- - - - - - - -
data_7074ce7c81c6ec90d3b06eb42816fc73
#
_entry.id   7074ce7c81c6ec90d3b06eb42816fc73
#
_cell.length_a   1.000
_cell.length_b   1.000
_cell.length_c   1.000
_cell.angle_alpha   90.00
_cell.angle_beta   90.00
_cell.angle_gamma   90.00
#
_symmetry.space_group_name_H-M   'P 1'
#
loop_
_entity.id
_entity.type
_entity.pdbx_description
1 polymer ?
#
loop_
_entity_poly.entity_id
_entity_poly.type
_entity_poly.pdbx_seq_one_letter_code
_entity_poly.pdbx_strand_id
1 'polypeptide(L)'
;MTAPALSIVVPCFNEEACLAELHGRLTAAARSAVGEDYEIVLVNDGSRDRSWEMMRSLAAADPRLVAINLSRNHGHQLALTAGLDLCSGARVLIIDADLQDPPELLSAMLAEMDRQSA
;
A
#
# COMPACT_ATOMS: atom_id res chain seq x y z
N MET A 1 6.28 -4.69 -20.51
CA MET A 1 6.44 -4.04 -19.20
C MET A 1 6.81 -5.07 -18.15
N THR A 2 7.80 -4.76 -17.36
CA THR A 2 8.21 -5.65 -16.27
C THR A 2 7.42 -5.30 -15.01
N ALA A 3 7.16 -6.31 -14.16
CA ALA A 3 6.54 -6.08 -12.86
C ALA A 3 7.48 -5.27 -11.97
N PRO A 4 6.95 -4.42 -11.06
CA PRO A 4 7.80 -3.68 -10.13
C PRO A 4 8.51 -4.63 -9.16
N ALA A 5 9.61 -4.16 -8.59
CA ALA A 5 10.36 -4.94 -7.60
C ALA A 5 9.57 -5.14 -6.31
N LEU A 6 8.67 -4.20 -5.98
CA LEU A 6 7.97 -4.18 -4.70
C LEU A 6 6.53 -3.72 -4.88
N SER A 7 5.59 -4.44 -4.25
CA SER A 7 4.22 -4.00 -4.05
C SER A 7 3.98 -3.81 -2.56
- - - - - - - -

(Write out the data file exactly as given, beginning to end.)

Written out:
data_7074ce7c81c6ec90d3b06eb42816fc73
#
_entry.id   7074ce7c81c6ec90d3b06eb42816fc73
#
_cell.length_a   1.000
_cell.length_b   1.000
_cell.length_c   1.000
_cell.angle_alpha   90.00
_cell.angle_beta   90.00
_cell.angle_gamma   90.00
#
_symmetry.space_group_name_H-M   'P 1'
#
loop_
_entity.id
_entity.type
_entity.pdbx_description
1 polymer ?
#
loop_
_entity_poly.entity_id
_entity_poly.type
_entity_poly.pdbx_seq_one_letter_code
_entity_poly.pdbx_strand_id
1 'polypeptide(L)'
;MTAPALSIVVPCFNEEACLAELHGRLTAAARSAVGEDYEIVLVNDGSRDRSWEMMRSLAAADPRLVAINLSRNHGHQLALTAGLDLCSGARVLIIDADLQDPPELLSAMLAEMDRQSA
;
A
#
# COMPACT_ATOMS: atom_id res chain seq x y z
N MET A 1 6.28 -4.69 -20.51
CA MET A 1 6.44 -4.04 -19.20
C MET A 1 6.81 -5.07 -18.15
N THR A 2 7.80 -4.76 -17.36
CA THR A 2 8.21 -5.65 -16.27
C THR A 2 7.42 -5.30 -15.01
N ALA A 3 7.16 -6.31 -14.16
CA ALA A 3 6.54 -6.08 -12.86
C ALA A 3 7.48 -5.27 -11.97
N PRO A 4 6.95 -4.42 -11.06
CA PRO A 4 7.80 -3.68 -10.13
C PRO A 4 8.51 -4.63 -9.16
N ALA A 5 9.61 -4.16 -8.59
CA ALA A 5 10.36 -4.94 -7.60
C ALA A 5 9.57 -5.14 -6.31
N LEU A 6 8.67 -4.20 -5.98
CA LEU A 6 7.97 -4.18 -4.70
C LEU A 6 6.53 -3.72 -4.88
N SER A 7 5.59 -4.44 -4.25
CA SER A 7 4.22 -4.00 -4.05
C SER A 7 3.98 -3.81 -2.56